BIRMINGHAM, Ala. (WIAT) — Nearly 60 years ago, four little girls were killed by a bomb that went off inside 16th Street Baptist Church.

This week, the city of Birmingham is remembering that horrific event as well as paying honor to foot soldiers of the civil rights movement through the 2023 Forging Justice Commemoration Week.

Legacy Voices of the Movement Community Conversation was one of several events a part of the week long commemoration that took place Sunday.

No seat was empty inside the Ballard House Sunday as in-person and virtual panelists shared their experiences from the civil rights movement.

Panelist Dianne Robertson Braddock is the sister of Carole Robertson, one of the four little girls killed in the 16th Street Baptist Church bombing.

Braddock shared stories about her sister during Sunday’s conversation.

“One of the hurtful things for me is the Sunday after the bomb happened that Monday, she was supposed to march in a football game in marching band and play the clarinet. She was so looking forward to that,” Braddock said.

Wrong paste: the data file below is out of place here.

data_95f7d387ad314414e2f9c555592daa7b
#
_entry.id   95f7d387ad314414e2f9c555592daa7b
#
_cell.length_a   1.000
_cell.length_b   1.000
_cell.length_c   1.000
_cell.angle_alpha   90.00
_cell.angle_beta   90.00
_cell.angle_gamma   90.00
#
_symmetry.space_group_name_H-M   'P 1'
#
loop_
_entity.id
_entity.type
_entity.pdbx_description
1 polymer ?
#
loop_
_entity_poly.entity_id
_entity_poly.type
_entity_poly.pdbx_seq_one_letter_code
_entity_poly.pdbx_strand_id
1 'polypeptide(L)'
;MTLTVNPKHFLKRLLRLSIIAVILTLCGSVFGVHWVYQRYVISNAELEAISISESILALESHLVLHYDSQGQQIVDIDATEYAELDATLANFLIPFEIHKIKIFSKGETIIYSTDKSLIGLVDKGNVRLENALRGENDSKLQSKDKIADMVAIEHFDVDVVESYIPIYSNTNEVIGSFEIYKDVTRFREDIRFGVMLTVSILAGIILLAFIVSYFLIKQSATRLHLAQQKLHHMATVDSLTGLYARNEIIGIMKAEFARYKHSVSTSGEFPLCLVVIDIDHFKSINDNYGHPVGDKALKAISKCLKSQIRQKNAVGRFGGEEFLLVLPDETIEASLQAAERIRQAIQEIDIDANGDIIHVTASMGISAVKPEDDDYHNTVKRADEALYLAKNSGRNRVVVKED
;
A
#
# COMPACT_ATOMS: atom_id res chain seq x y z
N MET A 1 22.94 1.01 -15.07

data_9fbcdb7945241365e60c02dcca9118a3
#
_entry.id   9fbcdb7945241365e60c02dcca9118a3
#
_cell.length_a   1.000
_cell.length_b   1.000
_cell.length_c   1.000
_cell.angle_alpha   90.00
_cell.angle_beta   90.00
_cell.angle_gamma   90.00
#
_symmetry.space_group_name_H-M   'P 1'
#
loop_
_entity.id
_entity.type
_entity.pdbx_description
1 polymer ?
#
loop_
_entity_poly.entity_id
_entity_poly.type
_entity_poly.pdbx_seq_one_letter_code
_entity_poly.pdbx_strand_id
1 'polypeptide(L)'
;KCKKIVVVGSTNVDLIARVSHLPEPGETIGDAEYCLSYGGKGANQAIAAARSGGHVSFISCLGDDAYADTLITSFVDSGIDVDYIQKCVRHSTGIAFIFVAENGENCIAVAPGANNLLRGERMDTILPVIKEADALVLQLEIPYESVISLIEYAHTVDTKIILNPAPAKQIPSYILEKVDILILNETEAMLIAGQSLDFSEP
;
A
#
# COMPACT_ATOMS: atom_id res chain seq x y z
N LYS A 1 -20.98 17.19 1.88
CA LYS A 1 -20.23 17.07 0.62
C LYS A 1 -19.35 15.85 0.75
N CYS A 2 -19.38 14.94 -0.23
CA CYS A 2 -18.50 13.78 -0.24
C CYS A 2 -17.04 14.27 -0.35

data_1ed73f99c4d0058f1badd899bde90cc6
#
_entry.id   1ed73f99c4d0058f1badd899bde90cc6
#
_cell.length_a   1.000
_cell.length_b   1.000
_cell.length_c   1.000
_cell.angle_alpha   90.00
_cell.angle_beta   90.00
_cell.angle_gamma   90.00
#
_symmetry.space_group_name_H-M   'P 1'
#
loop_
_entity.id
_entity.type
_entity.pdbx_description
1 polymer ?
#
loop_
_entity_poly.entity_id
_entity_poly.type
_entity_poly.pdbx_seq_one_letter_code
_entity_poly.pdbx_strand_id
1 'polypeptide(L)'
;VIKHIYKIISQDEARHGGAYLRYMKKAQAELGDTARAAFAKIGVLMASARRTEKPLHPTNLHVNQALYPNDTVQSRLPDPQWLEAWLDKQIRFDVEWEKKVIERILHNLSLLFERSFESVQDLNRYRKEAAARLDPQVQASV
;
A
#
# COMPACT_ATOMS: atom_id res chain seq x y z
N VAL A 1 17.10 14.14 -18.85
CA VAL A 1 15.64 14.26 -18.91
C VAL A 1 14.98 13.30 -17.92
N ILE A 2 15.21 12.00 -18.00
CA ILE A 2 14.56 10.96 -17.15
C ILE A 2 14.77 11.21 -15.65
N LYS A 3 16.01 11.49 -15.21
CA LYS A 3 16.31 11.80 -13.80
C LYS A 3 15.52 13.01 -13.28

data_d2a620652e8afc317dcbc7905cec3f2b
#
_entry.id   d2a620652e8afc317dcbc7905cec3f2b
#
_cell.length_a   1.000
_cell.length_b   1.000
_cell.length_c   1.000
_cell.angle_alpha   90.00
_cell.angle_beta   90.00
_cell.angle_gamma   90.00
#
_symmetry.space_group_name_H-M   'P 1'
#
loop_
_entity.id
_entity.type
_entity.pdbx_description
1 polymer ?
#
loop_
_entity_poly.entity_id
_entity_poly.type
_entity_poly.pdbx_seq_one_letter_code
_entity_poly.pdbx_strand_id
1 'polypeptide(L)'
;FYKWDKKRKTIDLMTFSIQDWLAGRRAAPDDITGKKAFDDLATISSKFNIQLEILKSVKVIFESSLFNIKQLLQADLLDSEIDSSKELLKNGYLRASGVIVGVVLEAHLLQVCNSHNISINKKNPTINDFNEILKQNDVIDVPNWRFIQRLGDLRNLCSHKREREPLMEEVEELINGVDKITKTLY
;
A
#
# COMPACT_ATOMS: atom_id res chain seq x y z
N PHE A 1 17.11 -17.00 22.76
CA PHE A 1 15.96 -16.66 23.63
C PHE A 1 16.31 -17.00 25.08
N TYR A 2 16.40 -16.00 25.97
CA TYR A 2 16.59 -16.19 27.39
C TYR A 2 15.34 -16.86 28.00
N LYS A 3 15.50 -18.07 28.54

Braddock says having conversations about the civil rights movement can help change the mindsets of those in the community.

“If you grow up in ignorance and you’re hearing things that your ancestors said, then that needs to be changed, so to talk about it and to be educated about it hopefully will bring progress.”

 The panelist also recognizes that many of the issues they fought for during the 1960’s are issues activists continue to fight for today.

Panelist Jefferson Drew says those issues will only be solved when people work together.

“The strength in our country is in our diversity,” Drew said.  “The more we learn, understand, and engage people who don’t look like us, the stronger we are.”

For more information about the 2023 Forging Justice Commemoration Week click here.